Marjorie C. Leggitt
FNA9 P29 Neillia incisa.jpegRosaceae
Rosaceae
Rosaceae
Neillia incisa
Prunus ilicifolia var. ilicifolia
Prunus pensylvanica
Prunus ilicifolia var. integrifolia
Marjorie C. Leggitt
Marjorie C. Leggitt
Marjorie C. Leggitt
FNA9 P3 Filipendula rubra.jpegRosaceae
Rosaceae
Rosaceae
Filipendula rubra
Rubus allegheniensis
Rubus hispidus
Marjorie C. Leggitt
Marjorie C. Leggitt
Marjorie C. Leggitt
FNA9 P30 Prunus eremophila.jpegRosaceae
Rosaceae
Rosaceae
Prunus eremophila
Prunus pumila var. besseyi
Prunus maritima
Marjorie C. Leggitt
Marjorie C. Leggitt
Marjorie C. Leggitt
FNA9 P31 Prunus hortulana.jpegRosaceae
Rosaceae
Rosaceae
Prunus hortulana
Exochorda racemosa
Oemleria cerasiformis
Marjorie C. Leggitt
Marjorie C. Leggitt
Marjorie C. Leggitt
FNA9 P32 Rhodotypos scandens.jpegRosaceae
Rosaceae
Rosaceae
Rhodotypos scandens
Neviusia alabamensis
Kerria japonica
Marjorie C. Leggitt
Marjorie C. Leggitt
Marjorie C. Leggitt
FNA9 P33 Coleogyne ramosissima.jpegRosaceae
Rosaceae
Rosaceae
Coleogyne ramosissima
Adenostoma fasciculatum var. fasciculatum
Chamaebatiaria millefolium
Marjorie C. Leggitt
Marjorie C. Leggitt
Marjorie C. Leggitt
FNA9 P34 Sorbaria sorbifolia.jpegRosaceae
Rosaceae
Rosaceae
Sorbaria sorbifolia
Spiraea alba var. alba
Spiraea tomentosa var. tomentosa
Marjorie C. Leggitt
Marjorie C. Leggitt
Marjorie C. Leggitt
FNA9 P35 Spiraea douglasii var douglasii.jpegRosaceae
Rosaceae
Rosaceae
Spiraea douglasii var. douglasii
Petrophytum caespitosum subsp. caespitosum
Kelseya uniflora
Marjorie C. Leggitt
Marjorie C. Leggitt
Marjorie C. Leggitt
FNA9 P36 Holodiscus discolor var discolor.jpegRosaceae
Rosaceae
Rosaceae
Rosaceae
Holodiscus discolor var. discolor
Luetkea pectinata
Aruncus dioicus var. dioicus
Aruncus dioicus var. acuminatus
Marjorie C. Leggitt
Marjorie C. Leggitt
Marjorie C. Leggitt
Marjorie C. Leggitt
FNA9 P37 Gillenia stipulata.jpegRosaceae
Rosaceae
Rosaceae
Gillenia stipulata
Vauquelinia californica subsp. californica
Eriobotrya japonica
Marjorie C. Leggitt
Marjorie C. Leggitt
Marjorie C. Leggitt
FNA9 P38 Sorbus americana.jpegRosaceae
Rosaceae
Rosaceae
Sorbus americana
Sorbus decora
Aronia melanocarpa
Marjorie C. Leggitt
Marjorie C. Leggitt
Marjorie C. Leggitt
FNA9 P39 Heteromeles arbutifolia.jpegRosaceae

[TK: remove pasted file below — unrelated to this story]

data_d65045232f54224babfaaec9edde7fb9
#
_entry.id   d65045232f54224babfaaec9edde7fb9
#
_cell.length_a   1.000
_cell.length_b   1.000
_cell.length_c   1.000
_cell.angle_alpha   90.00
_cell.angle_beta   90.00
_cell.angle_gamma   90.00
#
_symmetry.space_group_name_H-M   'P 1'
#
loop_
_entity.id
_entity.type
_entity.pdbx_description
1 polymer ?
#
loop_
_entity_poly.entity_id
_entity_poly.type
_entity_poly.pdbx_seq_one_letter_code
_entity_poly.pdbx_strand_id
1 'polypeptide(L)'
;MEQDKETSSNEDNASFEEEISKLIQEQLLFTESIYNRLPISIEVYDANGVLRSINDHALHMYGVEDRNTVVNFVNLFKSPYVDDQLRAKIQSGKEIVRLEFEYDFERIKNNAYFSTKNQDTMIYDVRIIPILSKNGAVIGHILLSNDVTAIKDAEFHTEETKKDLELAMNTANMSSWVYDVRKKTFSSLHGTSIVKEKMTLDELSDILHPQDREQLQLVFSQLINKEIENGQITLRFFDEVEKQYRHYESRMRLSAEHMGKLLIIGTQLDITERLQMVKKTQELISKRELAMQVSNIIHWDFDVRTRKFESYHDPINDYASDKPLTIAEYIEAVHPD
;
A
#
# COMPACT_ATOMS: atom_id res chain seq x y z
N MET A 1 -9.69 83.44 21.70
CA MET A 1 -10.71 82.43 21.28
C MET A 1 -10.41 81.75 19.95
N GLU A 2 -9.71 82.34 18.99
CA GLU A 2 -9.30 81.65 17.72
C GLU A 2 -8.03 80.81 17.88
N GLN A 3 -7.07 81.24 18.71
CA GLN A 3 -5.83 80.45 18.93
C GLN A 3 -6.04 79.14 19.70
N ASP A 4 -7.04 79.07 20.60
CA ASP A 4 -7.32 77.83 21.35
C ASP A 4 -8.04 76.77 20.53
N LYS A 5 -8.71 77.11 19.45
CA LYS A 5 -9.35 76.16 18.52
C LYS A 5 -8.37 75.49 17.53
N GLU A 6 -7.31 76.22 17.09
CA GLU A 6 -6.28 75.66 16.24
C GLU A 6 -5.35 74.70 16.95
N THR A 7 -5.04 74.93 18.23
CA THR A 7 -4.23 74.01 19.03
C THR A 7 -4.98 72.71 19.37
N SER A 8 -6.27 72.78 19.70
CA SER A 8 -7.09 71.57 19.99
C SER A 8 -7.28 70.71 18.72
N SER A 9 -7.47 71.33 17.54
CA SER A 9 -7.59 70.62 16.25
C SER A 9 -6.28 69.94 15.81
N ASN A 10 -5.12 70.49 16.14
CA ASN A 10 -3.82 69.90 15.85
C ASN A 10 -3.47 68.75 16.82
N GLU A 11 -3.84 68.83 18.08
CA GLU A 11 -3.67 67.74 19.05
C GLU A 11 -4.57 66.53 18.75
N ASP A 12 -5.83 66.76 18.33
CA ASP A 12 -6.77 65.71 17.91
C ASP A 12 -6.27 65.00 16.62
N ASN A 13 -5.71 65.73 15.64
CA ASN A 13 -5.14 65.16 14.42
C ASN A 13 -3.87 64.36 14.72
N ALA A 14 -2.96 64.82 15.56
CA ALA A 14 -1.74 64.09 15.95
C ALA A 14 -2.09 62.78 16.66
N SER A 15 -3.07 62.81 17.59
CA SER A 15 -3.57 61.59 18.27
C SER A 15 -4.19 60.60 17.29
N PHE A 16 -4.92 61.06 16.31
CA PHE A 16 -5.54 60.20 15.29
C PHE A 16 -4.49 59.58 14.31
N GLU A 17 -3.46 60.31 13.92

Rosaceae
Rosaceae
Rosaceae
Heteromeles arbutifolia
Cotoneaster pannosus
Cotoneaster simonsii
Cotoneaster atropurpureus
Marjorie C. Leggitt
Marjorie C. Leggitt
Marjorie C. Leggitt
Marjorie C. Leggitt
FNA9 P4 Rubus occidentalis.jpegRosaceae
Rosaceae
Rosaceae
Rubus occidentalis
Rubus odoratus
Rubus pubescens
Marjorie C. Leggitt
Marjorie C. Leggitt
Marjorie C. Leggitt
FNA9 P40 Cotoneaster divaricatus.jpegRosaceae
Rosaceae
Rosaceae
Rosaceae
Cotoneaster divaricatus
Cotoneaster horizontalis
Cotoneaster lucidus
Cotoneaster franchetii
Marjorie C. Leggitt
Marjorie C. Leggitt
Marjorie C. Leggitt
Marjorie C. Leggitt
FNA9 P41 Pyracantha coccinea.jpegRosaceae
Rosaceae
Rosaceae
Pyracantha coccinea
Malus ioensis
Pyrus communis
Marjorie C. Leggitt
Marjorie C. Leggitt
Marjorie C. Leggitt
FNA9 P42 Chaenomeles speciosa.jpegRosaceae
Rosaceae
Rosaceae
Chaenomeles speciosa
Cydonia oblonga
Pseudocydonia sinensis
Marjorie C. Leggitt
Marjorie C. Leggitt
Marjorie C. Leggitt
FNA9 P43 Photinia serratifolia.jpegRosaceae
Rosaceae
Rosaceae
Photinia serratifolia
Photinia davidiana var. davidiana
Crataegus spathulata
Marjorie C. Leggitt
Marjorie C. Leggitt
Marjorie C. Leggitt
FNA9 P44 Crataegus brachyacantha.jpegRosaceae
Rosaceae
Rosaceae
Crataegus brachyacantha
Crataegus okanaganensis var. okanaganensis
Crataegus cupressocollina
Marjorie C. Leggitt
Marjorie C. Leggitt
Marjorie C. Leggitt
FNA9 P45 Crataegus rivularis.jpegRosaceae
Rosaceae
Rosaceae
Crataegus rivularis
Crataegus douglasii
Crataegus macracantha
Marjorie C. Leggitt
Marjorie C. Leggitt
Marjorie C. Leggitt
FNA9 P46 Crataegus viridis var viridis.jpegRosaceae
Rosaceae
Rosaceae
Rosaceae
Crataegus viridis var. viridis
Crataegus viridis var. ovata
Crataegus reverchonii var. reverchonii
Crataegus punctata
Marjorie C. Leggitt
Marjorie C. Leggitt
Marjorie C. Leggitt